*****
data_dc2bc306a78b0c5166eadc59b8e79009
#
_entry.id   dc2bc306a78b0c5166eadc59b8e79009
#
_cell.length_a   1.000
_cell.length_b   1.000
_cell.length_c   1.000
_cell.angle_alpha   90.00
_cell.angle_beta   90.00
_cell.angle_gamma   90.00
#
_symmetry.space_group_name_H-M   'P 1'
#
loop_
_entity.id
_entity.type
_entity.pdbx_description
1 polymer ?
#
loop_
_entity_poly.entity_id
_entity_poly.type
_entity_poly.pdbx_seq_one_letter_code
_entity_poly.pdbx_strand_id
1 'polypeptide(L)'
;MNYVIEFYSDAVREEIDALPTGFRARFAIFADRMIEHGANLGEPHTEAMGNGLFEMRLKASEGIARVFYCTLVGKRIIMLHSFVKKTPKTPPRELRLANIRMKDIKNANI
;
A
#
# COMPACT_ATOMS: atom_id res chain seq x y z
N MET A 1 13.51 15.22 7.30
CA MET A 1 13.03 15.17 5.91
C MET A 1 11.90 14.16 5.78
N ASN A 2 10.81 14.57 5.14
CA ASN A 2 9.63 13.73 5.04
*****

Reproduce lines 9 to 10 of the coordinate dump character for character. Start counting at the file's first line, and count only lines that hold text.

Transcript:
_cell.angle_beta   90.00
_cell.angle_gamma   90.00